The tetrapeptide SS-31 was initially reported to have direct H2O2 antioxidant scavenging and to a lesser extent LOOH scavenging25. More recently, it has been suggested to exert its protective effects, including those in several age-related conditions, by virtue of its targeting to cardiolipin, with enhancement of ETC function, reduced ROS, and improved ATP production31. We treated wildtype mice for 10 days with daily injections of saline or SS-31 (3 mg/kg body weight). After 3 days of treatment, we performed sciatic nerve transection and analyzed muscle mass and hydroperoxide production 7 days later (Fig. 4i). SS-31 does not protect against muscle atrophy or increased basal hydroperoxide production in denervated muscle (Fig. 4j,k). In summary, the results of these three interventions suggest that H2O2 signaling is not required to induce muscle wasting, but instead denervation is primarily associated with increased LOOHs.
Denervation induces cPLA2 activity and downstream eicosanoids in skeletal muscle resulting in LOOH production
We previously reported an increase in cPLA2 protein content in denervated muscle compared to sham muscle13. In the current study, we measured cPLA2 activity in gastrocnemius muscles from sham and denervated mice seven days after sciatic nerve transection. cPLA2 activity is significantly elevated in denervated muscle fibers (Fig. 5a). We also measured cPLA2 activity in gastrocnemius muscles from young 6–9 month and old 28 month wild-type, onset Sod1−/−, and end-stage SOD1G93A mice. cPLA2 activity was significantly elevated in wasting muscle from SOD1G93A mice but not sarcopenic or Sod1−/− mice (Fig. 5b).
To better understand the nature of the LOOH response following loss of innervation, we used a targeted lipidomics approach to quantify the content of eicosanoids in gastrocnemius muscle from young control and seven-day post-denervation mice. We find that multiple eicosanoids downstream of cPLA2 are increased in muscle from 7-day denervated mice (Fig. 5c). In the lipoxygenase pathway, phospholipid hydroperoxide glutathione peroxidase (GPX4) converts LOOH intermediates to hydroxylipids18,20. Of the increased eicosanoids in denervation, 9 out of 16 are hydroxy lipids found downstream of LOOH intermediates in the lipoxygenase pathway.
We chose a targeted panel of eight eicosanoids based on our results in denervated muscle and measured their content in muscle from aged and SOD1G93A mice. Seven out of the eight measured eicosanoids were upregulated in aged and SOD1G93A gastrocnemius compared to control (Fig. 5d,e). We found significant upregulation of eicosanoids in all neurogenic atrophy models compared to control.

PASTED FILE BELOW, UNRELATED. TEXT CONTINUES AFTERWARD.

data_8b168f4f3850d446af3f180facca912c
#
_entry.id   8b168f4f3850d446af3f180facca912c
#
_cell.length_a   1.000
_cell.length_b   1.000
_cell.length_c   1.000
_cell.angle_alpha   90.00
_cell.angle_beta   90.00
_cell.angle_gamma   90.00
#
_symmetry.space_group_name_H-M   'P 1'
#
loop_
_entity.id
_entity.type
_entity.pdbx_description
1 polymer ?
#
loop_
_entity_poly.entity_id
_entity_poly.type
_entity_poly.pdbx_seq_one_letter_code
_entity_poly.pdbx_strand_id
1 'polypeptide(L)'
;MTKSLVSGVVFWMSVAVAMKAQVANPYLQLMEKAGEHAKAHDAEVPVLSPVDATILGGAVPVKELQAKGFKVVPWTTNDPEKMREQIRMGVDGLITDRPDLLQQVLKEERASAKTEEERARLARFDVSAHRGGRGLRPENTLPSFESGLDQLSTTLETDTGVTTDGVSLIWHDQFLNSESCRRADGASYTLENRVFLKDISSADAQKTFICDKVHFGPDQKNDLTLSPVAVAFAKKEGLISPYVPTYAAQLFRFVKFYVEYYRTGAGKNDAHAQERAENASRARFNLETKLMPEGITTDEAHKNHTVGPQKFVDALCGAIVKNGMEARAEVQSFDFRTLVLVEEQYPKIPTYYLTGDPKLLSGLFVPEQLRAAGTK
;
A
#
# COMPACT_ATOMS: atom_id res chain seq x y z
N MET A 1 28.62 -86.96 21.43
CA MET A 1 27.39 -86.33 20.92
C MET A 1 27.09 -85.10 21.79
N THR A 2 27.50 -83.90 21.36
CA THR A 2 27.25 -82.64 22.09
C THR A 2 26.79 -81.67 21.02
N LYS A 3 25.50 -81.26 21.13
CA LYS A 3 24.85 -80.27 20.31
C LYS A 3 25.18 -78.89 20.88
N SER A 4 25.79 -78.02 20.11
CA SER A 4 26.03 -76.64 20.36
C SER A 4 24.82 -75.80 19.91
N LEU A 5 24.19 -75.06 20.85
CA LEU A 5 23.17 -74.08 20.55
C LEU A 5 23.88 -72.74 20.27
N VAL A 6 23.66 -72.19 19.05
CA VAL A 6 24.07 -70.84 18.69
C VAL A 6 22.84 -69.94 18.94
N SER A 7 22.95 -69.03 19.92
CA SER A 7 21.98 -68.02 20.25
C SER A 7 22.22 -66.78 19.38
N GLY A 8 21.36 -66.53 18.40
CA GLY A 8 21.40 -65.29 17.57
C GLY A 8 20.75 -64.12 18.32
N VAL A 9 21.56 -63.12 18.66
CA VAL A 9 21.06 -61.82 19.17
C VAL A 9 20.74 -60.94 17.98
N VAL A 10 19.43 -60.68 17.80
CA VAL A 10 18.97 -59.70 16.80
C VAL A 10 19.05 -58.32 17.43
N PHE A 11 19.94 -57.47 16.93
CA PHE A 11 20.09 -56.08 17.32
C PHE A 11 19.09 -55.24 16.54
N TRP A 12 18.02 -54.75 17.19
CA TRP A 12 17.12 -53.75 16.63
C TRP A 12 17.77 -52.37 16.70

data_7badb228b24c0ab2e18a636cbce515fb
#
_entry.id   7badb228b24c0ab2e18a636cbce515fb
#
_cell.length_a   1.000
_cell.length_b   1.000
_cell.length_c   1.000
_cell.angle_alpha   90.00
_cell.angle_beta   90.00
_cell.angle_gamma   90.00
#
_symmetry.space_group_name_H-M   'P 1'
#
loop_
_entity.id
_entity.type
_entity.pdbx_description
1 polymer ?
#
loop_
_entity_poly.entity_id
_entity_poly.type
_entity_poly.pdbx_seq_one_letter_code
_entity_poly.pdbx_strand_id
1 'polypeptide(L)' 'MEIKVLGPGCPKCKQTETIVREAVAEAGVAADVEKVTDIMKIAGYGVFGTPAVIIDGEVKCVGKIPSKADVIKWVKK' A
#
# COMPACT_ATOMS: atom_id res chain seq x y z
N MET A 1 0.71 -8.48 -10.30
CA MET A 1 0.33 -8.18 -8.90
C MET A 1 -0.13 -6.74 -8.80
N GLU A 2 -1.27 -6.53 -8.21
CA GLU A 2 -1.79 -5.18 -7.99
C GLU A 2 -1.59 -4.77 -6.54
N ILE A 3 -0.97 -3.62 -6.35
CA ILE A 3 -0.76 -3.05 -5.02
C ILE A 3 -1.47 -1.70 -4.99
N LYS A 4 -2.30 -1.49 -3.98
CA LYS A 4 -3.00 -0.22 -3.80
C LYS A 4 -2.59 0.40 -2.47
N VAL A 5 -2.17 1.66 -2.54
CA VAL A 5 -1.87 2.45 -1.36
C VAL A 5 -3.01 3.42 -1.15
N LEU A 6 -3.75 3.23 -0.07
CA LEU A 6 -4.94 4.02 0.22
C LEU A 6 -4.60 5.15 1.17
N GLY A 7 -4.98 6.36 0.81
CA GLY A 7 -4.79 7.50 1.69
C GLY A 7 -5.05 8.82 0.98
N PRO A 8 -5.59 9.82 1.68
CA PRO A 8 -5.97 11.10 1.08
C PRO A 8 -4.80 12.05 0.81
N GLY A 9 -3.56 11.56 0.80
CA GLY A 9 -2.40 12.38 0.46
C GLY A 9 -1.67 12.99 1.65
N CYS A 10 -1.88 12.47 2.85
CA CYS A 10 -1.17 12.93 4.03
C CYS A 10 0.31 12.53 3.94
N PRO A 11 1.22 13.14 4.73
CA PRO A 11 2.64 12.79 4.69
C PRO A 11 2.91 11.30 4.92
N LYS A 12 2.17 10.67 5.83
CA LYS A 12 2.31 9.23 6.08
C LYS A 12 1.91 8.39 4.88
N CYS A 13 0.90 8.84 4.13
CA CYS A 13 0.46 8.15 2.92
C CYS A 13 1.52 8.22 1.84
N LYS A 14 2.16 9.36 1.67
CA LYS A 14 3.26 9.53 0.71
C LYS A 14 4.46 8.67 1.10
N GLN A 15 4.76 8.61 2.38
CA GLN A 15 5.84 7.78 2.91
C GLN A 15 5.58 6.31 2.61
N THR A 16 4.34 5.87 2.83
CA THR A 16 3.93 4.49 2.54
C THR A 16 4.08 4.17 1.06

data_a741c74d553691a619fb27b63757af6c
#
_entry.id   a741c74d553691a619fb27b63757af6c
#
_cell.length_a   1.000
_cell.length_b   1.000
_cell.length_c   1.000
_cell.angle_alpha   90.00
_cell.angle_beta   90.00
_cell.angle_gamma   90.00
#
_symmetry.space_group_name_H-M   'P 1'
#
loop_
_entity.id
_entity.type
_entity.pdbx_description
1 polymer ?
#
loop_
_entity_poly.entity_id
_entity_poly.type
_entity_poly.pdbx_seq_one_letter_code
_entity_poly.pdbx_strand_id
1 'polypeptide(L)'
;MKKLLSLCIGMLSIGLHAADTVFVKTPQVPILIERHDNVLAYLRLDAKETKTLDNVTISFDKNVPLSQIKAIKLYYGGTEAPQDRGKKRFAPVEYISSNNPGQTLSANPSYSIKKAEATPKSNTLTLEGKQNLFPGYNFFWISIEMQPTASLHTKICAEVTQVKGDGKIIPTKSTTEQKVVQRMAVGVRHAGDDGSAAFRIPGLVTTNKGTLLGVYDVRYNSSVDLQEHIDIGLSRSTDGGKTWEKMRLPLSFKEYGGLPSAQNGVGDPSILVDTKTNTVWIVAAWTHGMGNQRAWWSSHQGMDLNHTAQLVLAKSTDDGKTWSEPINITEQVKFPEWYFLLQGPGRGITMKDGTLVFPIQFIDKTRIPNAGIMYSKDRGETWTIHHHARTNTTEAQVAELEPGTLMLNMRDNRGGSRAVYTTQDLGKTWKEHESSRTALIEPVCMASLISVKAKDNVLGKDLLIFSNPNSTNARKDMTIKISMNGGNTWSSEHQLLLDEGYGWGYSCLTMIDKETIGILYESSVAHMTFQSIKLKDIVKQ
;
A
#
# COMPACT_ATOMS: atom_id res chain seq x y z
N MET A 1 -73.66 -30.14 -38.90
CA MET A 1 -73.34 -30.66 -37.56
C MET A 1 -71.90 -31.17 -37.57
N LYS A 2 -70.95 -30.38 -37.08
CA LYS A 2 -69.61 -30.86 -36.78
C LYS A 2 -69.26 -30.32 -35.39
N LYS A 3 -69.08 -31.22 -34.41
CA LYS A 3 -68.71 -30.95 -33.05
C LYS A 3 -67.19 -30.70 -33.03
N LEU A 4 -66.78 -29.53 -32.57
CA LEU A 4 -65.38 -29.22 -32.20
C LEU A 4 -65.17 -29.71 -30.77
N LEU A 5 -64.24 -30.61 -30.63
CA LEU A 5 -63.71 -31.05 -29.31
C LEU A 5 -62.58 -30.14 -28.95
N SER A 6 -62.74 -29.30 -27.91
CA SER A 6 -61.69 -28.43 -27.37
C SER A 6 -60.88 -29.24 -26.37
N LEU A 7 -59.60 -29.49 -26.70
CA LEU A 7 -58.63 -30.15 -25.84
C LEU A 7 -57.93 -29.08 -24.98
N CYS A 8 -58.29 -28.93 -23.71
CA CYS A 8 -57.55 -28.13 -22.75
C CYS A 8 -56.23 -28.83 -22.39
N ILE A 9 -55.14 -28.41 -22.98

In vivo cPLA22 inhibition protects against denervation-induced muscle hydroperoxide production and atrophy
To determine in vivo if increased production of LOOHs generated by cPLA2 plays a causal role in denervation atrophy, we performed sciatic nerve transection surgeries and treated mice with a daily ip injection of 9.5 mg/kg body weight AACOCF3 or corn oil vehicle control for 7 days then measured the effect of cPLA2 inhibition on muscle hydroperoxide production, atrophy, and individual fiber size (Fig. 6a). AACOCF3 is a potent cell-permeable inhibitor of cPLA2 and previous publications demonstrated this dose inhibited cPLA2 in vivo in spinal cords32. Vehicle injected mice show a similar amount of atrophy compared to untreated controls (~ 20% atrophy in denervated muscle compared to sham at 7 days) (Fig. 6b). AACOCF3-injected mice undergo significantly less atrophy (~ 17%) at 7 days, resulting in a rescue of 16% of atrophy (Fig. 6b). We have repeated this experiment in several cohorts of mice, and each cohort saw similar protection from atrophy (data not shown).
We measured basal hydroperoxide production in permeabilized fibers from sham and denervated gastrocnemius muscle with and without AACOCF3 treatment. The standard protocol for fiber preparation found no difference in basal hydroperoxide production with AACOCF3 treatment. However, the protection in atrophy in the treatment group suggested some drug effect. Because AACOCF3 is a reversible inhibitor, we hypothesized it may be washed out during the dilution steps in the permeabilization protocol. We performed mechanical separation of fibers from vehicle and treated mice and immediately measured hydroperoxide production rates omitting the permeabilization and washing steps. No difference was found in fibers from vehicle-injected mice with or without permeabilization, therefore this protocol is suitable for measuring basal hydroperoxide production (Fig. 6c). Using this fiber preparation protocol, we observe a significant reduction in basal hydroperoxides (~ 34%) in denervated fibers from AACOCF3-injected mice compared to control (Fig. 6c).